The greylag geese in the foreground were somewhat outnumbered by the Canada geese in the background. According to the RSPB, these birds are probably resident, although there are migrant populations up in Scotland. These large birds have characteristic pink legs, orange bill and interestingly patterned plumage.

Pink footed migration

One of the marvels of autumn is the great bird migrations, some of which we can see in the UK. We were lucky enough to go to WWT Martin Mere in Lancashire a couple of weeks ago for a late evening opening to see thousands of migrating pink footed geese coming in for the night. We spent a happy couple of hours in bird hides, as the light gradually faded, watching skein after skein of geese, some going in different directions, come in to land or splash, until lake and banks were covered.

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goose-greylag
Greylag

The most easily visible geese were the greylags that are at Martin Mere all year round.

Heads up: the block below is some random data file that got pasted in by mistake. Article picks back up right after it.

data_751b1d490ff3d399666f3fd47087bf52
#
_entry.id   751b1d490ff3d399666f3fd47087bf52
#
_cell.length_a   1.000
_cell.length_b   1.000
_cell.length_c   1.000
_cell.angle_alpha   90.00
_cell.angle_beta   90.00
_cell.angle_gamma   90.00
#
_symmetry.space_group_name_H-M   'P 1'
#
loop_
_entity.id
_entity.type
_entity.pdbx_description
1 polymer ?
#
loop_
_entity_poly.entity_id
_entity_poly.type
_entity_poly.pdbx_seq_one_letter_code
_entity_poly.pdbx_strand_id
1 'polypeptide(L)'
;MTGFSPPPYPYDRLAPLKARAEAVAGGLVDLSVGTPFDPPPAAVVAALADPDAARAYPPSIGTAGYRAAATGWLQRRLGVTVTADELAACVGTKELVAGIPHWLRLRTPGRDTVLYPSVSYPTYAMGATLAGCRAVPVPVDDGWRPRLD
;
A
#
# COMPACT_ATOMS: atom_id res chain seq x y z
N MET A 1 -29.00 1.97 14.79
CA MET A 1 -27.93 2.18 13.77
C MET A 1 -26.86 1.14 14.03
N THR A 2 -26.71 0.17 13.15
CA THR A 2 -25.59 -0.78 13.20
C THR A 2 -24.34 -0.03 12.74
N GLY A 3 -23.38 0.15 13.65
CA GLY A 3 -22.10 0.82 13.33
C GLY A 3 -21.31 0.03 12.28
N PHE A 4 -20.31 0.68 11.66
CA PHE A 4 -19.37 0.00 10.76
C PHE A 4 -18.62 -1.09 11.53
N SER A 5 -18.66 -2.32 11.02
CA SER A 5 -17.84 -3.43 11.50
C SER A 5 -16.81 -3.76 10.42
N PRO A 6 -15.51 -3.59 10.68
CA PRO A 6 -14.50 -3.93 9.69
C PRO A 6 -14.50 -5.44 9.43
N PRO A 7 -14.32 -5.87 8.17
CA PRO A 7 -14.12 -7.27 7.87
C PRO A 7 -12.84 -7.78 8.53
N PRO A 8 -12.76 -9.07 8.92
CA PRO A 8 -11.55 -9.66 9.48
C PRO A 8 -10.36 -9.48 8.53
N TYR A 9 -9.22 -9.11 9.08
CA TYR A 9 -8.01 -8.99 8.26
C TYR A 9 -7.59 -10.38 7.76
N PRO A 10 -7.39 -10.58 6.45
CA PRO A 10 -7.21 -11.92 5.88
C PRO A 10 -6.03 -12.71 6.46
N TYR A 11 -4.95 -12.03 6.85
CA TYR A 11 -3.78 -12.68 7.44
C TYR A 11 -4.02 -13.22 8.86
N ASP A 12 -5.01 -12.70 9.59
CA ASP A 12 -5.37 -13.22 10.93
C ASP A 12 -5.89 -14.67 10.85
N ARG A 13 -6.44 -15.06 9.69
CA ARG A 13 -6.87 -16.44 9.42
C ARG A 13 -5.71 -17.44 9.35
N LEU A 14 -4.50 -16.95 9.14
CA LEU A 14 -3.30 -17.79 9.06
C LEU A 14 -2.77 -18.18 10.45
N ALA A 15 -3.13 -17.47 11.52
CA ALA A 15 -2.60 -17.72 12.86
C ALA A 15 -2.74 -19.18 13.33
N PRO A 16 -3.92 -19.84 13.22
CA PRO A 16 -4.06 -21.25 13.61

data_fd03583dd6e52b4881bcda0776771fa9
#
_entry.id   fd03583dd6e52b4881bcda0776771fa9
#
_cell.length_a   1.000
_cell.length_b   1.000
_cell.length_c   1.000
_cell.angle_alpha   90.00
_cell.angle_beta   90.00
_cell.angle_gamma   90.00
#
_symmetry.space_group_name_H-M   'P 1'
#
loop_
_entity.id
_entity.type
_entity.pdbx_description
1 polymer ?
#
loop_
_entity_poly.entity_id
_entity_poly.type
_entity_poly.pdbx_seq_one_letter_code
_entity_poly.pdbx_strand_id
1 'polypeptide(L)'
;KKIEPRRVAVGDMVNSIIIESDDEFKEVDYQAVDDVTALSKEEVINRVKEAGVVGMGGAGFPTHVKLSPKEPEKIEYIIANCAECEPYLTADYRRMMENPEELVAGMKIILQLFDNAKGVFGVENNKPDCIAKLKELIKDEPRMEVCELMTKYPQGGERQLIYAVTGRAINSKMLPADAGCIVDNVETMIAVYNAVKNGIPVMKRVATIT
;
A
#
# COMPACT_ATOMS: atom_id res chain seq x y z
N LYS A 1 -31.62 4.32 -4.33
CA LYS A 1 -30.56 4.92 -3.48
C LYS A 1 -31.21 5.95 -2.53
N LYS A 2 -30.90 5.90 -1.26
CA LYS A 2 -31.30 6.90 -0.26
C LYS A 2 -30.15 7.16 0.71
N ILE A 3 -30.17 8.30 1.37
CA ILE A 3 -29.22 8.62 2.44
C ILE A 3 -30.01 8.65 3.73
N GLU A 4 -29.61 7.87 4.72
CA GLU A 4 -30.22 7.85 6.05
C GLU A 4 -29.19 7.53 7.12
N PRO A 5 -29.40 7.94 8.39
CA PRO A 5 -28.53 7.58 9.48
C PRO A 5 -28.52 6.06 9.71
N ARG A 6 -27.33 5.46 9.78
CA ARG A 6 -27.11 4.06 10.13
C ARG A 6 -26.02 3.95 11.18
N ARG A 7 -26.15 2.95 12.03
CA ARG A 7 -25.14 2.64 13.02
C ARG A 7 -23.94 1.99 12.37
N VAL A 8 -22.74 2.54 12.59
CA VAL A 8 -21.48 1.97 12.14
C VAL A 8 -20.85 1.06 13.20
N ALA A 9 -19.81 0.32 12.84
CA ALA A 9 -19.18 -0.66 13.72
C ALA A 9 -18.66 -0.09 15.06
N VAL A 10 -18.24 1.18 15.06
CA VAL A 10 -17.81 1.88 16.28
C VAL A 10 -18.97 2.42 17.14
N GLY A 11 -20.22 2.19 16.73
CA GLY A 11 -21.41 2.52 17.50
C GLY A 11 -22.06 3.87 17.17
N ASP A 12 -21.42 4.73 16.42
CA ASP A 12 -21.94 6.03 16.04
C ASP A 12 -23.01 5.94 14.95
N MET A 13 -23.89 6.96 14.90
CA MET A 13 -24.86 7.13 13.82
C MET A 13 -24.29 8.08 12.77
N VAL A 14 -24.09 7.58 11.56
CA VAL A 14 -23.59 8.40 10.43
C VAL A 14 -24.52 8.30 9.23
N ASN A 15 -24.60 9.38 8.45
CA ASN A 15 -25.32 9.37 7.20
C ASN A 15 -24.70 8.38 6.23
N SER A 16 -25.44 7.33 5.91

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Pink footed

The migrating pink footed geese were more difficult to see close up as they keep their distance. These are darker than the greylags, but easily confused as both have pink feet! These geese use Martin Mere as a staging post and move further south after a few weeks.

It’s not just about the geese. In the quiet of evening we also saw hares, a kingfisher, a marsh harrier, a murmuration of starlings, many lapwings, shelducks and others. Martin Mere also has enclosures containing birds from many parts of the world, and otters.

Martin Mere is also really child oriented, with things to do and a really good children’s play area. Granddaughter loves going there so that she can feed the great variety of ducks from the supplied bags of seed (small fee).

WWT Martin Mere is well deserving of support for all the conservation work they do, not only in UK but across the world – birds do not know of coountry boundaries.